<http://www.c-faq.com/>

Jun 27 '08 #7
santosh wrote:
nembo kid wrote:
>Chris Dollin ha scritto:
>>`s++` increments `s`. You don't want to do that; you just want
to pass `s+1`.

Oh right! perfect

So 's++' it's not same as 's+1'

No. The postfix increment and decrement operators (i.e., obj++, and
obj--) modify their operands, which must be an lvalue (i.e., a
modifiable object). They yield the current value of their operand and
then increment or decrement, as the case may be, their value. The
prefix increment and decrement operators (++obj and --obj) also accept
an lvalue and yield the value of their operand _after_ increment or
decrement, unlike the postfix versions.

The expression 's+1' on the other hand does not modify 's'. It merely
takes the value in 's', and adds 1 to it. So in this program

int main(void)
{
int i = 1, j = 2, k = 3;
printf("i = %d\nj = %d\nk = %d\n", i+1, j++, ++k);
return 0;
}

Output is:

i = 1
Sorry, typo. This should actually read i = 2.
j = 2
k = 4

after the printf statement is done 'i' will be 1, j will be 3 and k
will be 4.
Jun 27 '08 #8
santosh ha scritto:
No. See my other reply.
Now all it's clear to me.
Jun 27 '08 #9
santosh ha scritto:
No. See my other reply. And do read the c.l.c FAQ at:
Thanks again, of course ;-)
Jun 27 '08 #10
santosh said:
nembo kid wrote:
>How I (recursive) can reverse and print a string (as simple as
possible)?
[ ... ]

/* Print a string in reverse. Invoke as: Program string */
#include <stdio.h>
#include <string.h>

int main(int argc, char **argv)
{
const long len = strlen(argv[1]);
long ctr;

for (ctr = len-1; ctr >= 0; ctr--) putc(argv[1][ctr], stdout);
putc('\0', stdout);
return 0;
}
How is that recursive?

--
Richard Heathfield <http://www.cpax.org.uk>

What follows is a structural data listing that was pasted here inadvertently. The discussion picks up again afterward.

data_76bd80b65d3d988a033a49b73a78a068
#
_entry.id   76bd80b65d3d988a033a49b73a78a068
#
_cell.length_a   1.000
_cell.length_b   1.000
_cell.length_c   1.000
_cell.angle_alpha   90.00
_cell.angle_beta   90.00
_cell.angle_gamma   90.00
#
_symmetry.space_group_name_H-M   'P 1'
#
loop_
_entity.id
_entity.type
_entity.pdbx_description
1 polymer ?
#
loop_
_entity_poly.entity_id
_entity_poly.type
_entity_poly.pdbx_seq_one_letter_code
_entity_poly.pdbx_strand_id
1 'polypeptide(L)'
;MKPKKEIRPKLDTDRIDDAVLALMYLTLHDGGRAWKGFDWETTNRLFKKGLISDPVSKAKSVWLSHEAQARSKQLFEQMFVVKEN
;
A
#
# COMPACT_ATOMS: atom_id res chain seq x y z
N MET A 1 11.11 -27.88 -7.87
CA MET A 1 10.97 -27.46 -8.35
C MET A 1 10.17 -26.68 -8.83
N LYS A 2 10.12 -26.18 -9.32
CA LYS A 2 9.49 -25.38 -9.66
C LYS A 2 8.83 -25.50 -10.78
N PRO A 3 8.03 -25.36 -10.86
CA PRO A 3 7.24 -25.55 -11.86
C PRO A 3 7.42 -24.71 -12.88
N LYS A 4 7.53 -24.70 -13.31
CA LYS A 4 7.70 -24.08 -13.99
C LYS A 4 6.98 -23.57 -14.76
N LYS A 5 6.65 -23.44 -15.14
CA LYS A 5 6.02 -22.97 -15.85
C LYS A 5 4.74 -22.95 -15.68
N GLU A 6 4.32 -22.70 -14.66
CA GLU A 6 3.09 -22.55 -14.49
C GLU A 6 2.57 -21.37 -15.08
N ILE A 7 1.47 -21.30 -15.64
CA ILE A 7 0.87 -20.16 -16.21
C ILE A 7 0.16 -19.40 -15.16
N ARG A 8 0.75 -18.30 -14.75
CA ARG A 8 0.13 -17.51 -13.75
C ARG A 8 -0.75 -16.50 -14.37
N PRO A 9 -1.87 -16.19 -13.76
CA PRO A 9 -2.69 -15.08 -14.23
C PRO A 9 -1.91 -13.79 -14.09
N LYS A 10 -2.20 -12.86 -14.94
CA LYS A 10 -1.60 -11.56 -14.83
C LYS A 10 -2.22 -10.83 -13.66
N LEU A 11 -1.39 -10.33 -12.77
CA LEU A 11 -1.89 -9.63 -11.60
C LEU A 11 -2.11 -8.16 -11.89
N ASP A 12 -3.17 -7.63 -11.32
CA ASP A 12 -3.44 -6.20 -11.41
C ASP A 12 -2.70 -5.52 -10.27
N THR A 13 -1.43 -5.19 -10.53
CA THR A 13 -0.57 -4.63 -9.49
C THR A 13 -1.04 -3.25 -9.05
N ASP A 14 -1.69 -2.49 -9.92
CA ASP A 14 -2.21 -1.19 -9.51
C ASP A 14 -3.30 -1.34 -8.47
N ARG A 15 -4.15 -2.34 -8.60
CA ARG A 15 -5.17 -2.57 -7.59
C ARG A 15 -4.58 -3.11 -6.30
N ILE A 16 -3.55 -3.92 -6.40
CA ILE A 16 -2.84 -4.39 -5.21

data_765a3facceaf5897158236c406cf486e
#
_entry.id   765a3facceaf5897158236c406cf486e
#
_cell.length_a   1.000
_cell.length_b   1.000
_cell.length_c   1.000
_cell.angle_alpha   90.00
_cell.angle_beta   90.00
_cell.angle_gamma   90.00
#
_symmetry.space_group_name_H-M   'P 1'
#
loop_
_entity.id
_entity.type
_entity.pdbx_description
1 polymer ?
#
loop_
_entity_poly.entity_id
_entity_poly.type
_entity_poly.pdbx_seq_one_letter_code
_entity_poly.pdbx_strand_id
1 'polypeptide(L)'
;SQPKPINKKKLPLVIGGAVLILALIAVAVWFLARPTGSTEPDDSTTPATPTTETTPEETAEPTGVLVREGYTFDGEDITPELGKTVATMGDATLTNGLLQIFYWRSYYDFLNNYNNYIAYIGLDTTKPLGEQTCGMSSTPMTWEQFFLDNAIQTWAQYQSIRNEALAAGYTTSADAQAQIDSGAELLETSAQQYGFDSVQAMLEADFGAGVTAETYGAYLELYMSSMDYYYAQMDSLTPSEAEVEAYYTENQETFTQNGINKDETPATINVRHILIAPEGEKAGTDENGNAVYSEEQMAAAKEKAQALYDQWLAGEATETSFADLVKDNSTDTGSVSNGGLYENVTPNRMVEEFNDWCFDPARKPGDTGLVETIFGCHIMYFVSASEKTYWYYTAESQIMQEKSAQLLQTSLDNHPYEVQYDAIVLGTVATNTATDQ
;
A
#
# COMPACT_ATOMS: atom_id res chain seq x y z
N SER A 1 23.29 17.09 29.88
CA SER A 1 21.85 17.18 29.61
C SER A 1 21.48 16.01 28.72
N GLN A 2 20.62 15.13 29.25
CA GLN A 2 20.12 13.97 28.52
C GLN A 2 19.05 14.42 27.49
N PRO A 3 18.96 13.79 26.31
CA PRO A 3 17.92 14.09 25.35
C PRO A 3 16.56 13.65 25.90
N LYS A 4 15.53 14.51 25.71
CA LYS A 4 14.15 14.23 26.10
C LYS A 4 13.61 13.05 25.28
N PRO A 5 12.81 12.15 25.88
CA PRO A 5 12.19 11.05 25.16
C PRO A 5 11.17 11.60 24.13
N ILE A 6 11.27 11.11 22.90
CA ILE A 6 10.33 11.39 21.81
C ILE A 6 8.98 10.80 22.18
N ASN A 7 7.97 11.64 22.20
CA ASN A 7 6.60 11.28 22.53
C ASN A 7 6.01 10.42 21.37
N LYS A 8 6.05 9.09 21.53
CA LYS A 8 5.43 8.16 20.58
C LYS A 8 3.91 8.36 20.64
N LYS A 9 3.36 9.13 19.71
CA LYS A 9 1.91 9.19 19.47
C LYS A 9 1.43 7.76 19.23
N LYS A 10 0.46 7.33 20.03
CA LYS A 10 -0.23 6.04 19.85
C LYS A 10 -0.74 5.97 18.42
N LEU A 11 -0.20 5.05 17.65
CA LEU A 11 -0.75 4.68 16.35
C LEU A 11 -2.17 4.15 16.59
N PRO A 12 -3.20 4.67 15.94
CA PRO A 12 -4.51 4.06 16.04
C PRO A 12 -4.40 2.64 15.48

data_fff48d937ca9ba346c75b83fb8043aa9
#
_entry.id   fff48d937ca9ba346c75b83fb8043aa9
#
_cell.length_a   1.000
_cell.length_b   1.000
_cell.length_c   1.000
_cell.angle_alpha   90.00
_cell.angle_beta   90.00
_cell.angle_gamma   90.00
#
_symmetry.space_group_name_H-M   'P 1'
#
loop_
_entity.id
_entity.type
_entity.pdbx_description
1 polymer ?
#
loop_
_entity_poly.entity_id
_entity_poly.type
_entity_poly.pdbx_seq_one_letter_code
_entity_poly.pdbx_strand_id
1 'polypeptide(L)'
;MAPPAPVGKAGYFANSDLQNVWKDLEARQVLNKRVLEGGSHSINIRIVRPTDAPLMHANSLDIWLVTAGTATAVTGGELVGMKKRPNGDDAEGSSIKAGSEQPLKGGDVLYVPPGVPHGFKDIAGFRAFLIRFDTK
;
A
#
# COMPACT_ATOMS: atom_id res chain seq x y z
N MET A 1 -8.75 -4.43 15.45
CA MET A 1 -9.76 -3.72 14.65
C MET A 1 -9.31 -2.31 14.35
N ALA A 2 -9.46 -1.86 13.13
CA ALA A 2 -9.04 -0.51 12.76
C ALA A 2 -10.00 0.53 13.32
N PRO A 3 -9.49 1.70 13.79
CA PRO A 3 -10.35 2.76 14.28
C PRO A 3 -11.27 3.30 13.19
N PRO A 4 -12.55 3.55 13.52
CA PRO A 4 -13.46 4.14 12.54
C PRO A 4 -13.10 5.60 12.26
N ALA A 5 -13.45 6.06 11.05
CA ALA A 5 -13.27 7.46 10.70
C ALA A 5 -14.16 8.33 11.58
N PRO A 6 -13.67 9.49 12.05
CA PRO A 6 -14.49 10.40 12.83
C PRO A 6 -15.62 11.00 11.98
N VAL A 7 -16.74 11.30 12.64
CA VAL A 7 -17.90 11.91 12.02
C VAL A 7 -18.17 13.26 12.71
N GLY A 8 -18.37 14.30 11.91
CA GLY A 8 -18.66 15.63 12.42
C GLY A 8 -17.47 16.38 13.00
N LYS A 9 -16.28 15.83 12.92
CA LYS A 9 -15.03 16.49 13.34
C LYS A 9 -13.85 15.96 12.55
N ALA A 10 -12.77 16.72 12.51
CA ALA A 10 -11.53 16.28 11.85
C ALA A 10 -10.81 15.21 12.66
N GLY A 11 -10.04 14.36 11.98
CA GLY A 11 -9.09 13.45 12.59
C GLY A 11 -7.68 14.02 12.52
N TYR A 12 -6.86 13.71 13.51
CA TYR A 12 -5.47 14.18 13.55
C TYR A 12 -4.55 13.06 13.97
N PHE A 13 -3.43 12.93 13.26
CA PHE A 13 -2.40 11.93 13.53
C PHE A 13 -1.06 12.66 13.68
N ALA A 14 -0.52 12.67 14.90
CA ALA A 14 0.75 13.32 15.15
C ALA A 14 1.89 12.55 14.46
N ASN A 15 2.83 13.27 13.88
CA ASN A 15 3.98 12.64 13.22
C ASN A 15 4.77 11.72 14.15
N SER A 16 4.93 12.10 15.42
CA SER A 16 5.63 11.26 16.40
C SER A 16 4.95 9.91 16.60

Email: -http://www. +rjh@
Google users: <http://www.cpax.org.uk/prg/writings/googly.php>
"Usenet is a strange place" - dmr 29 July 1999
Jun 27 '08 #11
Richard Heathfield wrote:
santosh said:
>nembo kid wrote:
>>How I (recursive) can reverse and print a string (as simple as
possible)?
[ ... ]

/* Print a string in reverse. Invoke as: Program string */
#include <stdio.h>
#include <string.h>

int main(int argc, char **argv)
{
const long len = strlen(argv[1]);
long ctr;

for (ctr = len-1; ctr >= 0; ctr--) putc(argv[1][ctr], stdout);
putc('\0', stdout);
return 0;
}

How is that recursive?
I wonder how I missed that when I read it and quoted it too!? Never
mind, the OP has got it right himself.

Incidentally just today I made a silly error (using **p instead of ***p)
that made me waste about an hour hunting around for the cause of the
apparently random output. Just my luck too that the wrong deference did
not segfault. I should probably take a break from Usenet for a while.

Jun 27 '08 #12
On Fri, 02 May 2008 00:31:17 +0530, santosh <sa*********@gmail.comwrote:
>Incidentally just today I made a silly error (using **p instead of ***p)
I'm going to be kind to everybody here and not post my function that
allocates and returns a three-dimensional array. Still, it *is* fun to
scare people with: uchar ****get3D...

--
#include <standard.disclaimer>
_
Kevin D Quitt USA 91387-4454 96.37% of all statistics are made up
Jun 27 '08 #13